The initial focus of the oil-transfer chain across the Goreh-Jask pipeline will be the huge oil fields cluster in the West Karoun region, with the starting point of the transmission route in this first phase being the West Karoun pumping station, the middle point being the Omidieh pumping station, and the end stage being the Bahregan and Jask terminals. After the initial testing of the first phase infrastructure has been done with 350,000 bpd transferred, the figure will be increased to a daily delivery capacity 460,000 bpd of heavy crude oil and 254,000 bpd of light crude oil to export terminals. Phase 2 will involve the transfer more than one million barrels of crude oil to export terminals. These amounts are perfectly realistic, as the West Karoun oil fields’ cluster alone comprises North and South Azadegan, North and South Yaran, and Yadavaran – plus some lesser fields – which together contain at least 67 billion barrels of oil in place. Related: Why Saudi Arabia May Be Forced To Start Another Oil Price War
With an average recovery rate currently of only around 4.5 per cent (compared to over 50 per cent at similar oil fields in Saudi Arabia), the potential to dramatically increase output from these fields is huge, particularly as they are not geologically difficult structures to exploit. Indeed, the West Karoun cluster as a whole has an average lifting cost of crude oil (excluding capital expenditure) rating as the lowest in the world, alongside Saudi Arabia’s optimal barrels, at just US$1-2 per barrel. Raising the output across the West Karoun oil fields cluster by at least 500,000 bpd also remains the key commitment from China in the 25-year deal with Iran revealed by OilPrice.com.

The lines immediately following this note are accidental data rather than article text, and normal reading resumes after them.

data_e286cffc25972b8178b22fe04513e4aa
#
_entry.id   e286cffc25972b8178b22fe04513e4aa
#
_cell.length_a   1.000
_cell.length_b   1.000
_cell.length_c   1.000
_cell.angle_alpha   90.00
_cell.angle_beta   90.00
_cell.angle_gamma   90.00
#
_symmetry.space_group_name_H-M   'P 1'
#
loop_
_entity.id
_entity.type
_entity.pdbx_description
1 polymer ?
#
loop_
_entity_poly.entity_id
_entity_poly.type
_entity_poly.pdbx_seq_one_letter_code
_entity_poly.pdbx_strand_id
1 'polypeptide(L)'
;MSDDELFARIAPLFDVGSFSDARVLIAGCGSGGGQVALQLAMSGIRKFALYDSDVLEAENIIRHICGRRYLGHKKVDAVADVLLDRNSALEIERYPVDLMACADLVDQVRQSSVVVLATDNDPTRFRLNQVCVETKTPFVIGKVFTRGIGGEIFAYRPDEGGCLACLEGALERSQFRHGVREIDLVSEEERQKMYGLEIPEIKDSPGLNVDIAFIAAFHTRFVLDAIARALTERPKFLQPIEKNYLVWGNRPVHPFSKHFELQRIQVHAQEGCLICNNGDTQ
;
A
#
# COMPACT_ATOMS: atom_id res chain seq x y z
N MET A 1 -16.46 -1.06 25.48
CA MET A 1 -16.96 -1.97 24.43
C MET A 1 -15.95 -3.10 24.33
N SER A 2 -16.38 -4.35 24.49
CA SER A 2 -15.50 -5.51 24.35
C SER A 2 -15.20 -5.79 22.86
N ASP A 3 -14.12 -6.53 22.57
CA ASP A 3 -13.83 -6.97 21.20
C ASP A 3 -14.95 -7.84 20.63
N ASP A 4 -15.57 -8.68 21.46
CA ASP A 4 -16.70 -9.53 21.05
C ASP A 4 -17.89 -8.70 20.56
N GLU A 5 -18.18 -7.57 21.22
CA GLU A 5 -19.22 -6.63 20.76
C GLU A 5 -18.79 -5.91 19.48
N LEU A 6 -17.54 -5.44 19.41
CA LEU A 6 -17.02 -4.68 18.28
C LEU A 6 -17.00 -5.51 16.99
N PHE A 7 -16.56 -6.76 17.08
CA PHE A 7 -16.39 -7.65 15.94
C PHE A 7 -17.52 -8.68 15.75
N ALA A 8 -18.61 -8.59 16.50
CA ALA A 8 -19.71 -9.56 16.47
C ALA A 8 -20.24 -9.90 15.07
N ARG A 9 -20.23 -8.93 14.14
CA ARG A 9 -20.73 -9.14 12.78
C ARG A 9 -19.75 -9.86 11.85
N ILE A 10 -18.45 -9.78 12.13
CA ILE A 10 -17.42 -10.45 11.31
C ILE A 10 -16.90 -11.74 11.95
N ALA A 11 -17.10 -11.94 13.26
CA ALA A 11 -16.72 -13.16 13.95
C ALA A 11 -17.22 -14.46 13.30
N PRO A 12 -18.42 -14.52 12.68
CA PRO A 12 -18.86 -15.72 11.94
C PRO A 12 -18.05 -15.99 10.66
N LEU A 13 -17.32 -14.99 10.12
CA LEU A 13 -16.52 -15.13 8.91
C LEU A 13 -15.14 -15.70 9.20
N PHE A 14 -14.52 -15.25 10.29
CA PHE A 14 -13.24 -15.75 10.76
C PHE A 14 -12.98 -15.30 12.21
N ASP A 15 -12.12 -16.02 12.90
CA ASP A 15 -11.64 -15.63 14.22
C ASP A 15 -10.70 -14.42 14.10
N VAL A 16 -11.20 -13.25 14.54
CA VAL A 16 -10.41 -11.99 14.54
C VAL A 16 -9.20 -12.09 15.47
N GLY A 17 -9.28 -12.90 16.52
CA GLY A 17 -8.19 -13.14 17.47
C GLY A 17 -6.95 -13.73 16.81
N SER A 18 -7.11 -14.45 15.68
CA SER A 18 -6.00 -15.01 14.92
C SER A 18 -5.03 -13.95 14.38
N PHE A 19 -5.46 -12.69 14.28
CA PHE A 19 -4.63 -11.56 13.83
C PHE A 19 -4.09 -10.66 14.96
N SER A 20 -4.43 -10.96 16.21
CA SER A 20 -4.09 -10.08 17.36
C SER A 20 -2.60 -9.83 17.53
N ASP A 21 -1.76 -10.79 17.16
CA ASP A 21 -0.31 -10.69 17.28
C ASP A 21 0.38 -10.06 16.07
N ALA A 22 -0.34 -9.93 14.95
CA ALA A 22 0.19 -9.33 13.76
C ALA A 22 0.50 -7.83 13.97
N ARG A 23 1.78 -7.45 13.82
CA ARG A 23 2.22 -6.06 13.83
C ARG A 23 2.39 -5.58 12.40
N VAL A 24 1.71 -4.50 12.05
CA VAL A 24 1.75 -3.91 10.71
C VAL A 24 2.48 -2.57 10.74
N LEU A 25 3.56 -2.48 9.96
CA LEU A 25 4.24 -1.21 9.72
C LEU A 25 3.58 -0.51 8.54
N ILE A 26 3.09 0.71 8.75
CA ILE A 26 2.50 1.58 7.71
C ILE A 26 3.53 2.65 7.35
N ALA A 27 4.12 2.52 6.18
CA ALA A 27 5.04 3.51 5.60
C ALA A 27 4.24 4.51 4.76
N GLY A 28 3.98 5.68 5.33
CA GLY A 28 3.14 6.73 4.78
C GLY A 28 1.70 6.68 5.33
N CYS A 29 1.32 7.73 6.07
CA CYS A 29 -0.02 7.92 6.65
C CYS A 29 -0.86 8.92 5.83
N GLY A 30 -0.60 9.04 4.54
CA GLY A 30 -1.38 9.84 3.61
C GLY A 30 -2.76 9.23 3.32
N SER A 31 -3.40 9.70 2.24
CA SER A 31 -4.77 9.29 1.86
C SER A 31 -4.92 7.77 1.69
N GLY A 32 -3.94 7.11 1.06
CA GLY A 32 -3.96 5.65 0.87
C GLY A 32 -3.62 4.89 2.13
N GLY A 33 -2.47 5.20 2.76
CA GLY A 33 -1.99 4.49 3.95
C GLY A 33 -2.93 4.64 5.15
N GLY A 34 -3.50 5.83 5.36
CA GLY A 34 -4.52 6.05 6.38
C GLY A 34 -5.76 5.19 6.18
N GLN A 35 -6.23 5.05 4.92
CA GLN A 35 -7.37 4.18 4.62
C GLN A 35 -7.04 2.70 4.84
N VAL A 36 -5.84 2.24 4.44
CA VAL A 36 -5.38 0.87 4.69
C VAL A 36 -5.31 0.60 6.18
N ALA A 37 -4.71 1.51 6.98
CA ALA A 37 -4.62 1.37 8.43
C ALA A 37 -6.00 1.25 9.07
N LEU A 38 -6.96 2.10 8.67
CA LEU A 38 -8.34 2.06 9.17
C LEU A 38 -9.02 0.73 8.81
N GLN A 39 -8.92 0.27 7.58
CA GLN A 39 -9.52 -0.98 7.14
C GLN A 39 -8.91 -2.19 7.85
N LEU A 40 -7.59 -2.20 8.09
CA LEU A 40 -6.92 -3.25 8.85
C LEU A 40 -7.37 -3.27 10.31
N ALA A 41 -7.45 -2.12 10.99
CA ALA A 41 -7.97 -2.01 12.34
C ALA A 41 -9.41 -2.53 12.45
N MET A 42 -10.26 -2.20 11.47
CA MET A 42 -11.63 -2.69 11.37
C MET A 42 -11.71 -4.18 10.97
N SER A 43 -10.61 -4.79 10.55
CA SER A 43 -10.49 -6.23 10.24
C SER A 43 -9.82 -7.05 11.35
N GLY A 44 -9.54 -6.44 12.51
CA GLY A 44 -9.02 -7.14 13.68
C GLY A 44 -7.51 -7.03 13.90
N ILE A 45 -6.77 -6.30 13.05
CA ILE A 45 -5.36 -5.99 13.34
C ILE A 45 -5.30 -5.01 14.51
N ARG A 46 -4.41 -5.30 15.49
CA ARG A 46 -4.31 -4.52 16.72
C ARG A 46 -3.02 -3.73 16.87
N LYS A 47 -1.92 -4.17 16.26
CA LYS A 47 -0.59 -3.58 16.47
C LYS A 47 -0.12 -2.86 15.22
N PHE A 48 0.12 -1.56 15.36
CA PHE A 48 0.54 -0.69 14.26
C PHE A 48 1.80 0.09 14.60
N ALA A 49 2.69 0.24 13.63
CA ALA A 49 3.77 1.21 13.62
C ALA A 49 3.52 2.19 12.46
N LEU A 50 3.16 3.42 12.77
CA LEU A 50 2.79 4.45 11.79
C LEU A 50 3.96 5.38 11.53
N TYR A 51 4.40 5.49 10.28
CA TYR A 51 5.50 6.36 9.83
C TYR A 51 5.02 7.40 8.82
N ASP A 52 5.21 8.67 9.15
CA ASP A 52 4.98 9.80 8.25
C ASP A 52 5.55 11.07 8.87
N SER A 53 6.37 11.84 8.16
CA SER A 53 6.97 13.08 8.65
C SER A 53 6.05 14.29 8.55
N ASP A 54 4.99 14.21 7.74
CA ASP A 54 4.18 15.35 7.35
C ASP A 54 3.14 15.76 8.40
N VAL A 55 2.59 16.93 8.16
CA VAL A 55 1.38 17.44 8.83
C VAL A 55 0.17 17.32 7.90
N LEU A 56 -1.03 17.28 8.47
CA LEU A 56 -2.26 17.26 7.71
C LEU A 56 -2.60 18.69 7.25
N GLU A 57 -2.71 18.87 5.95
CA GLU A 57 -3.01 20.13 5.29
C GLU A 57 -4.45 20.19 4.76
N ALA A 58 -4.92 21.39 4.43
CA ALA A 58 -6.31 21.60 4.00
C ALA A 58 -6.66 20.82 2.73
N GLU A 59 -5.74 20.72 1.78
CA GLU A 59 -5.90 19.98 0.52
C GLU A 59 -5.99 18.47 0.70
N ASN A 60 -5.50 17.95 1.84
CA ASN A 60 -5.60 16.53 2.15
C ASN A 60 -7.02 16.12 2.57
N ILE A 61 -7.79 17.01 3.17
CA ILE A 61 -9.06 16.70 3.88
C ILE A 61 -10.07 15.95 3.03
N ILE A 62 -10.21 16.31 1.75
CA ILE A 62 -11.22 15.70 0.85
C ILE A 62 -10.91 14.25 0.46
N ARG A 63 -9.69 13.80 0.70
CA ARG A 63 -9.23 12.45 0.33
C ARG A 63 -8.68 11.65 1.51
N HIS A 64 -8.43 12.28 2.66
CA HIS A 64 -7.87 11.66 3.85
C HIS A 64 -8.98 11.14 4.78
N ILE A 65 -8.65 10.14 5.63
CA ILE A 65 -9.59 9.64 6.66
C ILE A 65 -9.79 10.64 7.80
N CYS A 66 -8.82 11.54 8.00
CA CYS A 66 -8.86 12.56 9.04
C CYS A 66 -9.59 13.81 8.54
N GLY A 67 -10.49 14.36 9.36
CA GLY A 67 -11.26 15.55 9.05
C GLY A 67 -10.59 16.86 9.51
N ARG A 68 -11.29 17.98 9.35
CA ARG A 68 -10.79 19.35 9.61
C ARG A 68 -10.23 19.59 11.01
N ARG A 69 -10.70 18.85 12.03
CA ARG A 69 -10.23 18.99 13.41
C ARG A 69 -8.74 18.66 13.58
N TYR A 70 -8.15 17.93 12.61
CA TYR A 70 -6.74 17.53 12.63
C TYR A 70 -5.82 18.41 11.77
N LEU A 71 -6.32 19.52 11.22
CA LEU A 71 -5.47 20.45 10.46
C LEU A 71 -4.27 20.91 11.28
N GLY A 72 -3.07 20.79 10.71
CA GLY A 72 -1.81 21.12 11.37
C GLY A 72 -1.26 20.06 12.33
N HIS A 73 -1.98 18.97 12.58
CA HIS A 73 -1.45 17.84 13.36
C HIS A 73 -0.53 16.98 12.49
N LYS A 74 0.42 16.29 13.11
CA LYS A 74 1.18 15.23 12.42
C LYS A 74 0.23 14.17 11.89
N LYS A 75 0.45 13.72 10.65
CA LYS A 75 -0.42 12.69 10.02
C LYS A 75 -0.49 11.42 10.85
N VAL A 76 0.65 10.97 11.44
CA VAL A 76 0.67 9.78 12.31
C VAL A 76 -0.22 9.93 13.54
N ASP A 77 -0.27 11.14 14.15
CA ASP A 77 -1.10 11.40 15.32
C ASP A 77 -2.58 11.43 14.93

Once in Jask, the oil will be stored in one of the 20 storage tanks each capable of storing 500,000 barrels of oil, in the first phase (totalling 10 million barrels) for later loading on to very large crude carriers (VLCCs) headed from the Gulf of Oman and into the Arabian Sea and then on to the Indian Ocean. The second phase will see an expansion to an overall storage capacity of 30 million barrels, a senior oil and gas industry source who works closely with Iran’s Petroleum Ministry spoken to by OilPrice.com last week. These VLCCs will be accommodated in shipping facilities costing around US$200 million in the first phase, although the plans are to expand capacity to allow for further regular shipping of various oil-adjunct and petrochemical products in particular demand in Asia.